JAMES KROELLS, Employee/Appellant, v. CEMSTONE, INC., and ST. PAUL TRAVELERS INS./REM, INC., Employer-Insurer, and FAIRVIEW HEALTH SERVS., CENTER FOR DIAGNOSTIC IMAGING, and BLUE CROSS/BLUE SHIELD OF MINN., Intervenors.
WORKERS= COMPENSATION COURT OF APPEALS
MARCH 23, 2007
CAUSATION - MEDICAL TREATMENT; MEDICAL TREATMENT & EXPENSE - SURGERY; EVIDENCE - EXPERT MEDICAL OPINION. Where letters written by the treating doctor subsequent to his office notes on the date of injury did not dispel the discrepancy between those office notes and the employee=s testimony as to his symptoms on the date of injury, and where the medical records did not support the employee=s testimony that his symptoms were entirely different after the work injury and before his next visit to the treating doctor, the compensation judge=s conclusion that the employee=s work injury was not a substantial contributing factor in his need for recommended surgery was not clearly erroneous and unsupported by substantial evidence.
Determined by: Pederson, J., Johnson, C.J., and Rykken, J.
Compensation Judge: Gary M. Hall
Attorneys: Gregg B. Nelson, Nelson Law Offices, Inver Grove Heights, MN, for the Appellant. Jeremy D. Rosenberg and Steven E. Sullivan, Johnson & Condon, Minneapolis, MN, for the Respondents.
WILLIAM R. PEDERSON, Judge
The employee appeals from the compensation judge=s finding that the employee failed to establish that his personal injury of July 18, 2005, was a substantial contributing factor in the need for proposed lumbar spine surgery. We affirm.
James Kroells [the employee] began working for Cemstone, Inc. [the employer], as a cement truck driver in about 1987. Prior to the injury here at issue, he had a long history of back complaints, most of them related to his cervical and thoracic spine but some occasional ones related to his low back and legs. While the latter complaints were not of severe pain, medical records do reflect significant pre-existing degenerative changes in the lumbar spine.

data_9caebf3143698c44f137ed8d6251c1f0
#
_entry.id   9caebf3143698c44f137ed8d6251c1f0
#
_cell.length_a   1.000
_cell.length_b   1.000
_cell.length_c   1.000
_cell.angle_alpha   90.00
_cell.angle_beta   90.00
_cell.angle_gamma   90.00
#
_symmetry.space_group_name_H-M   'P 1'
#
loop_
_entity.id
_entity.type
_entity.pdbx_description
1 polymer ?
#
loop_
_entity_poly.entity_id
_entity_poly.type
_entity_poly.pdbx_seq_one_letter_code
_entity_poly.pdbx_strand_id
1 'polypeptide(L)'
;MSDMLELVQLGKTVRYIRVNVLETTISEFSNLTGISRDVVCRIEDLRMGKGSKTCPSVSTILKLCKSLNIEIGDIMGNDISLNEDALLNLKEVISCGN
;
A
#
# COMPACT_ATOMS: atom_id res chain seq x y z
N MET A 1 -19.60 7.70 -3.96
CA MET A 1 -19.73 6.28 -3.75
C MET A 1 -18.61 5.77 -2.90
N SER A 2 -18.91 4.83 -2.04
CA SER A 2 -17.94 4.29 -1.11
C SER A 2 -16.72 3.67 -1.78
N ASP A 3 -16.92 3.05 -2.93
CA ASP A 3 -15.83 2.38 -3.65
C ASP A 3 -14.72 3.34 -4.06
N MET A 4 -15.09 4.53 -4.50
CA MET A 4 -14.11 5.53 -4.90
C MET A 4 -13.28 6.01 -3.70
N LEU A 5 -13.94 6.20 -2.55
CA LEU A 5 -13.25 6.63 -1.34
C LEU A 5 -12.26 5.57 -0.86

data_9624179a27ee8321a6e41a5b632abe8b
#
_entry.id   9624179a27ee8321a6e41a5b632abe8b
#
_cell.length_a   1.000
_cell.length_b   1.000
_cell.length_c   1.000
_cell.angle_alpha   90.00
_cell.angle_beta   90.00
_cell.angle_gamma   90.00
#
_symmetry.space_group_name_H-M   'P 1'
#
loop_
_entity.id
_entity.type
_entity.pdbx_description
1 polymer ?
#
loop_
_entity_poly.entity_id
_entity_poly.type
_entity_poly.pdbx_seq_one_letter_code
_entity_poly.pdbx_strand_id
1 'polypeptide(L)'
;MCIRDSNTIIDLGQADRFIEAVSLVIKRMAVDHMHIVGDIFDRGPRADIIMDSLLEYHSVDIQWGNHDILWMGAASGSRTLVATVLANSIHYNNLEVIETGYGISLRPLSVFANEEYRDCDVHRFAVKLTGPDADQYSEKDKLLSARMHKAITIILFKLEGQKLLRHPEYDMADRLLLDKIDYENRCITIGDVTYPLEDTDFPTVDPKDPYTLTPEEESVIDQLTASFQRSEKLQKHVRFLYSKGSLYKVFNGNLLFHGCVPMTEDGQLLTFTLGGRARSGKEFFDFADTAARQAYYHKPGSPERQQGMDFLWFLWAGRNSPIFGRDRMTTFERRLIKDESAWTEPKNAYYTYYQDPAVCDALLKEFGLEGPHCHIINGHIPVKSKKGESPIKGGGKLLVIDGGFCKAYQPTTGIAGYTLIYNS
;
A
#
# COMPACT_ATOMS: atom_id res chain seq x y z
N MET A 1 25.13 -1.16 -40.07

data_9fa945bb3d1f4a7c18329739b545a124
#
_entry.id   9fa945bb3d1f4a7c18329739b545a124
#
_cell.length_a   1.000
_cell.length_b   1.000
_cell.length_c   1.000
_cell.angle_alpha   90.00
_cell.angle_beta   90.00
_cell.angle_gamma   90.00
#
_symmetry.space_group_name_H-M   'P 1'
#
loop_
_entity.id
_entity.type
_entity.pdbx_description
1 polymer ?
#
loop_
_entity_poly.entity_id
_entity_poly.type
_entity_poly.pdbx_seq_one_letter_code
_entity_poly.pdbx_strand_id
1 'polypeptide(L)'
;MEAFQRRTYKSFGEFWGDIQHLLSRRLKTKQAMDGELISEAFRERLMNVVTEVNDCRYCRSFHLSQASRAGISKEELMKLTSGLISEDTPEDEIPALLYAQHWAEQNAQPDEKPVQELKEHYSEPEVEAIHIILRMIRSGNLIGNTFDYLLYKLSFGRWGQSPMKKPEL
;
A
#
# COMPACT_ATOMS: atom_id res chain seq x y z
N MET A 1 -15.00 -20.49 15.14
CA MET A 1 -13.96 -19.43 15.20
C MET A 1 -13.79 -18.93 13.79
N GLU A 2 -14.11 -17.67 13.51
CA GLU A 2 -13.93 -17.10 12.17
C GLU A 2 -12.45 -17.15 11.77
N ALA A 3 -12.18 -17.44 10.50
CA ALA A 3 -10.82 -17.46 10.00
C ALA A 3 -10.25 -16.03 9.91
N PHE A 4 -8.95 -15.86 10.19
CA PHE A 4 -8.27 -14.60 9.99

On July 13, 2005, the employee saw Dr. Albert Salazar at the Fairview Cedar Ridge Clinic, complaining that his back had begun to hurt several days earlier without any triggering incident. On examination, Dr. Salazar noted that the employee appeared to be in mild to moderate pain and had an antalgic gait, although on examination the lumbosacral area revealed no local tenderness or mass. The doctor did note painful and reduced lumbosacral range of motion, but there were no radiating lower extremity symptoms, and deep tendon reflexes, motor strength, and sensation were normal, including heel and toe gait. The doctor diagnosed a lumbar strain, prescribed medication, recommended rest and cold packs along with analgesics and muscle relaxants, and instructed the employee to Acall or return to clinic prn if these symptoms worsen or fail to improve as anticipated.@
Five days later, on July 18, 2005, the employee sustained an admitted work-related injury to his low back as a result of a fall from his cement truck. He was climbing the metal ladder on the back of the truck when a rung snapped and he fell backwards about four or five feet to the ground, landing on his buttock and hip. The employee contacted Dr. Salazar=s clinic about a week later, on July 25, 2005, for a refill of the medication that had been prescribed for him on July 13. No clinic notes were prepared on July 25, 2005, and it does not appear that the employee actually saw Dr. Salazar.